Project

# Title Team Members TA Documents Sponsor
41 Door Access Tracker
Benjamin Wasicki
John Scholl
Patrick Connelly
Chi Zhang design_document1.pdf
design_document2.pdf
design_document3.pdf
design_document4.pdf
design_document5.pdf
final_paper1.pdf
presentation1.pdf
proposal1.pdf
proposal2.pdf
##### Patrick Connelly (prc2), Benjamin Wasicki (wasicki2), John Scholl (johnts2)

# Door Access Tracker

### Problem:

Many areas of day-to-day life involve the opening and closing of a door. We believe that better information on the state of a door can improve quality of life. For example, one could monitor a door as a security measure, such as a front door, a liquor closet, or a medicine cabinet. In addition, knowing when the mailbox has been accessed could be time saving, especially for someone who has mobility problems. Therefore, we would like to create a device to solve this problem that is cheap, versatile, and easy to install.

### Solution

We propose the *Door Access Tracker* to solve this specific problem. This would consist of a four part system:

- **Door Status Sensor** - This is a two-piece system for tracking the state of the door. Our current idea is to mount one magnet on the door itself, and another on the frame of the door, allowing for the magnets to act on each other only when the door is closed. Close proximity of the magnets would pull on a conductive component, opening a circuit and changing the current output signal.

- **System Controller** - This is the main computing device, consisting of a battery, a micro-controller, and a WiFi card. These would require very lower power and bandwidth. The primary function of this component is receiving a signal from the sensor and transferring this signal to the WiFi card, which provides this data to a remote server.

- **Backend Server** - This would be the server that would receive updates from each system controller and send out updates to each app associated with the specific system controller based on the configurations set in the app. We plan to run a basic container with our server on some cloud computing platform, possibly Google Cloud. As our server requires very little computing power, costs associated with running it would be negligible.

- **Android Application** - This would be the app that would connect to the backend server. It would tell the backend server to associate it with specific system controllers and receive updates based on configurations it sends to the backend server.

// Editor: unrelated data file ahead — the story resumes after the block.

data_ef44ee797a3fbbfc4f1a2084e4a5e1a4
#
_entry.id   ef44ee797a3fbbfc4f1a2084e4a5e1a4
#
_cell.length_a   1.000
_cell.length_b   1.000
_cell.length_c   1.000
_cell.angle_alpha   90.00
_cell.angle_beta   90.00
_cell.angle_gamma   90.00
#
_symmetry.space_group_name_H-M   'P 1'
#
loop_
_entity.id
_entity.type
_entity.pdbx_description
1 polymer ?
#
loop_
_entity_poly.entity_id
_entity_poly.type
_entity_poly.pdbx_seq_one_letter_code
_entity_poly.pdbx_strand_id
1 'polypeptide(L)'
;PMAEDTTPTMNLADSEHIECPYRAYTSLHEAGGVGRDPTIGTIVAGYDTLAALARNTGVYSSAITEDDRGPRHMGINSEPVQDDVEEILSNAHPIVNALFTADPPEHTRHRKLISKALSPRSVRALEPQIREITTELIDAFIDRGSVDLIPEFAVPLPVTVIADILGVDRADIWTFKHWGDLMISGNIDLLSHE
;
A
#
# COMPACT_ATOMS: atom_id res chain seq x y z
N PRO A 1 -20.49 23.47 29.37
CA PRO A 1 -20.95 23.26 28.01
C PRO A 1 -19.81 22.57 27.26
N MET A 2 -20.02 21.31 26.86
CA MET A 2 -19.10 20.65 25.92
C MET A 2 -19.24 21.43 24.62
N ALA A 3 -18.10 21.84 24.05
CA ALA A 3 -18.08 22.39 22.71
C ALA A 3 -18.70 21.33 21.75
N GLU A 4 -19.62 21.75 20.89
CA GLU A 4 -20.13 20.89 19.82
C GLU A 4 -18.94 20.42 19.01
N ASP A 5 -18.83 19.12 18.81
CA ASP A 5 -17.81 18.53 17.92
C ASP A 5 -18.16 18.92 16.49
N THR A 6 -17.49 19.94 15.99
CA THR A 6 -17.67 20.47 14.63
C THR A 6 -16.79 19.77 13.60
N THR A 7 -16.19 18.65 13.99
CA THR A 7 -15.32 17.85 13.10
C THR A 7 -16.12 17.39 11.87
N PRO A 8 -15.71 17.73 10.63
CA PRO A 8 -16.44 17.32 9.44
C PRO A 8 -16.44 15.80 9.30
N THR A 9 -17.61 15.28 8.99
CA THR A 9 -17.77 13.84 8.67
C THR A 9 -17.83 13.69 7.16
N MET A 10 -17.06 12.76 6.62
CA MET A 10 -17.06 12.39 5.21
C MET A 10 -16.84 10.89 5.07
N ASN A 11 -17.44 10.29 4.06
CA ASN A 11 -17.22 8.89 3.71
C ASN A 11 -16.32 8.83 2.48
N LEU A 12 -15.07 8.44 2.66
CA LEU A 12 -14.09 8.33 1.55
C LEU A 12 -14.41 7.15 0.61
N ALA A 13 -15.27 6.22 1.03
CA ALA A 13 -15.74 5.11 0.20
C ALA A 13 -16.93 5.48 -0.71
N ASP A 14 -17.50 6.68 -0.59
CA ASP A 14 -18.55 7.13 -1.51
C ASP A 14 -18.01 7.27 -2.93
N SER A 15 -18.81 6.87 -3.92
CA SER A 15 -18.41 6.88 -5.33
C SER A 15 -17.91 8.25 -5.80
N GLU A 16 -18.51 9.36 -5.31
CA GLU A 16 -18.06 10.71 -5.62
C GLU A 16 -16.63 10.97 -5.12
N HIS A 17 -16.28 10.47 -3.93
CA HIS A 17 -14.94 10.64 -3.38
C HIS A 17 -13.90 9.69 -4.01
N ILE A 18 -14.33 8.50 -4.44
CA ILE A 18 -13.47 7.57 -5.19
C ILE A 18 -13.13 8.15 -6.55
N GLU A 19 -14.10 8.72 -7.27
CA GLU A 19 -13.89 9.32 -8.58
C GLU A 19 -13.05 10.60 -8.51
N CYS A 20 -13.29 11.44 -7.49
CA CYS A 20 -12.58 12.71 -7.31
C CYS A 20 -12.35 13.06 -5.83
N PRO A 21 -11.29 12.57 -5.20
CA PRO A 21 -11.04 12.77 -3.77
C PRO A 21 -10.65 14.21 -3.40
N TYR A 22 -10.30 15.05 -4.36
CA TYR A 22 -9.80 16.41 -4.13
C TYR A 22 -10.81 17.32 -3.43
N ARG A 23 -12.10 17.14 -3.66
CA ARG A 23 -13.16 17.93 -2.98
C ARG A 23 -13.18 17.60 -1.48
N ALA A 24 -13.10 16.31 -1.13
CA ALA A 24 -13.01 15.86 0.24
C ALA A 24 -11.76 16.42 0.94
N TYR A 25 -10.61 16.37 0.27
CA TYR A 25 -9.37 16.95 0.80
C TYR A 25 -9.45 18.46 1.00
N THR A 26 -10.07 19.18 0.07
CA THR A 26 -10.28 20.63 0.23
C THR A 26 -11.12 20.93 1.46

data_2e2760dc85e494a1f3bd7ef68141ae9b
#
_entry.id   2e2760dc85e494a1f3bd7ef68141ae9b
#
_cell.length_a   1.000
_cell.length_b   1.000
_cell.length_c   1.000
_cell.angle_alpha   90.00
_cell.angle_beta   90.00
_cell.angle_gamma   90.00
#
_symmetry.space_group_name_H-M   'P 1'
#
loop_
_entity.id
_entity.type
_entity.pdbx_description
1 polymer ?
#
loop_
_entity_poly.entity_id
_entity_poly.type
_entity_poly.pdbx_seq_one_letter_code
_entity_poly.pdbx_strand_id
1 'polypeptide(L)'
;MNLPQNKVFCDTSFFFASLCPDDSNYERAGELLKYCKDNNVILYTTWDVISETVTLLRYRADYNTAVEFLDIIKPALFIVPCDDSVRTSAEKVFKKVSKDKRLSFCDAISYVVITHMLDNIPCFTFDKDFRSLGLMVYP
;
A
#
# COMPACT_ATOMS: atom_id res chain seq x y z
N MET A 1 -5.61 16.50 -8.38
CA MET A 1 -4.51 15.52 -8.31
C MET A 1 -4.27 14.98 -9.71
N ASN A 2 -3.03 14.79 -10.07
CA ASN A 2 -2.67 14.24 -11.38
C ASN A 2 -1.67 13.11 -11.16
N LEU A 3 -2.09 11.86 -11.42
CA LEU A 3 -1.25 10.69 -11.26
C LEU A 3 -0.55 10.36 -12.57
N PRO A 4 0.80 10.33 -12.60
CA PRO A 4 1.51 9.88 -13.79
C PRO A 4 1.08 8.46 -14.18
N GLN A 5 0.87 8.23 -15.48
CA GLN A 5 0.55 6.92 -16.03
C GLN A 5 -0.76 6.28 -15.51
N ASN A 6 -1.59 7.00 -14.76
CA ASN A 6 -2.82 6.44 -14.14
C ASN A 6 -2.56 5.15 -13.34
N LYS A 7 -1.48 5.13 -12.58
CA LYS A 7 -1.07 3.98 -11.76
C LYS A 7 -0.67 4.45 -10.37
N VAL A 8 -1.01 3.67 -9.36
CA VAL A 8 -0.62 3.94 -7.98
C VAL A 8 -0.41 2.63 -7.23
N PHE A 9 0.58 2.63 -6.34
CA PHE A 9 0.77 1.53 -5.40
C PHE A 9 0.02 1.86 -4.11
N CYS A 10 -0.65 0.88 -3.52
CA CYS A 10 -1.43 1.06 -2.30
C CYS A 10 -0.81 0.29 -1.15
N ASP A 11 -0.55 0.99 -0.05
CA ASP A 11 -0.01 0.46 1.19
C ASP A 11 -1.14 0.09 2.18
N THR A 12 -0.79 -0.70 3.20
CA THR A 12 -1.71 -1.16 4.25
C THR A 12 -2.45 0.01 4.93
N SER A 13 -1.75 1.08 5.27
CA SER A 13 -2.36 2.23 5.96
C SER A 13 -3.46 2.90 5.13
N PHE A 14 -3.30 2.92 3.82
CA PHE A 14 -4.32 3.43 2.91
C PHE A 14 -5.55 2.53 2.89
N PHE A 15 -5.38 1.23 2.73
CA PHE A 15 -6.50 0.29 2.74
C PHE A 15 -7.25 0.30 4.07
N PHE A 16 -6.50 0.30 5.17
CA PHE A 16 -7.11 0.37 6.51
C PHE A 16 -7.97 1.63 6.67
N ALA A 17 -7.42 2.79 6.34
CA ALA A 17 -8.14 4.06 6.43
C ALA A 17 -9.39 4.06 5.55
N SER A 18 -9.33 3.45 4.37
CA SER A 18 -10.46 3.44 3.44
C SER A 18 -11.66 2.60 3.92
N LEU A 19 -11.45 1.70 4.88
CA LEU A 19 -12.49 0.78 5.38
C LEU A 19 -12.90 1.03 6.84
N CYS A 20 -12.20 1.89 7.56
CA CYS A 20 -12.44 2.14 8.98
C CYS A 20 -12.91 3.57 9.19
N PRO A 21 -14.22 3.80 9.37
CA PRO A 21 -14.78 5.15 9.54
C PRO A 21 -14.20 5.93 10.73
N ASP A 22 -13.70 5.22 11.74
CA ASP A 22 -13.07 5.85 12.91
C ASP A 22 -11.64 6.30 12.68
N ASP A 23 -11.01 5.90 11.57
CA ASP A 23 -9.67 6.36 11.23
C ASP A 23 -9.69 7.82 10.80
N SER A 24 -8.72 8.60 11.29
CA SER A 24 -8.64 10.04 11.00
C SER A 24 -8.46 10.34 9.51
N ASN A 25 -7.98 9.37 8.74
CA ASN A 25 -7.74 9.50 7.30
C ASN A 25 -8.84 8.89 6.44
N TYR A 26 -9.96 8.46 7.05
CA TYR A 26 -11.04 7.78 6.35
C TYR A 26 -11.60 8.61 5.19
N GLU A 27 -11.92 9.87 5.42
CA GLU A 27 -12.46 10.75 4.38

### Criterion for Success
To be effective, our device must meet the following criteria:

- Accurately determine the state of a door
- Reliably send the state of the door to the server upon a state change
- Server sends notifications of door state to the app based on set configurations
- App alerts user based on notification received from server

Low Cost Myoelectric Prosthetic Hand

Michael Fatina, Jonathan Pan-Doh, Edward Wu

Low Cost Myoelectric Prosthetic Hand

Featured Project

According to the WHO, 80% of amputees are in developing nations, and less than 3% of that 80% have access to rehabilitative care. In a study by Heidi Witteveen, “the lack of sensory feedback was indicated as one of the major factors of prosthesis abandonment.” A low cost myoelectric prosthetic hand interfaced with a sensory substitution system returns functionality, increases the availability to amputees, and provides users with sensory feedback.

We will work with Aadeel Akhtar to develop a new iteration of his open source, low cost, myoelectric prosthetic hand. The current revision uses eight EMG channels, with sensors placed on the residual limb. A microcontroller communicates with an ADC, runs a classifier to determine the user’s type of grip, and controls motors in the hand achieving desired grips at predetermined velocities.

As requested by Aadeel, the socket and hand will operate independently using separate microcontrollers and interface with each other, providing modularity and customizability. The microcontroller in the socket will interface with the ADC and run the grip classifier, which will be expanded so finger velocities correspond to the amplitude of the user’s muscle activity. The hand microcontroller controls the motors and receives grip and velocity commands. Contact reflexes will be added via pressure sensors in fingertips, adjusting grip strength and velocity. The hand microcontroller will interface with existing sensory substitution systems using the pressure sensors. A PCB with a custom motor controller will fit inside the palm of the hand, and interface with the hand microcontroller.

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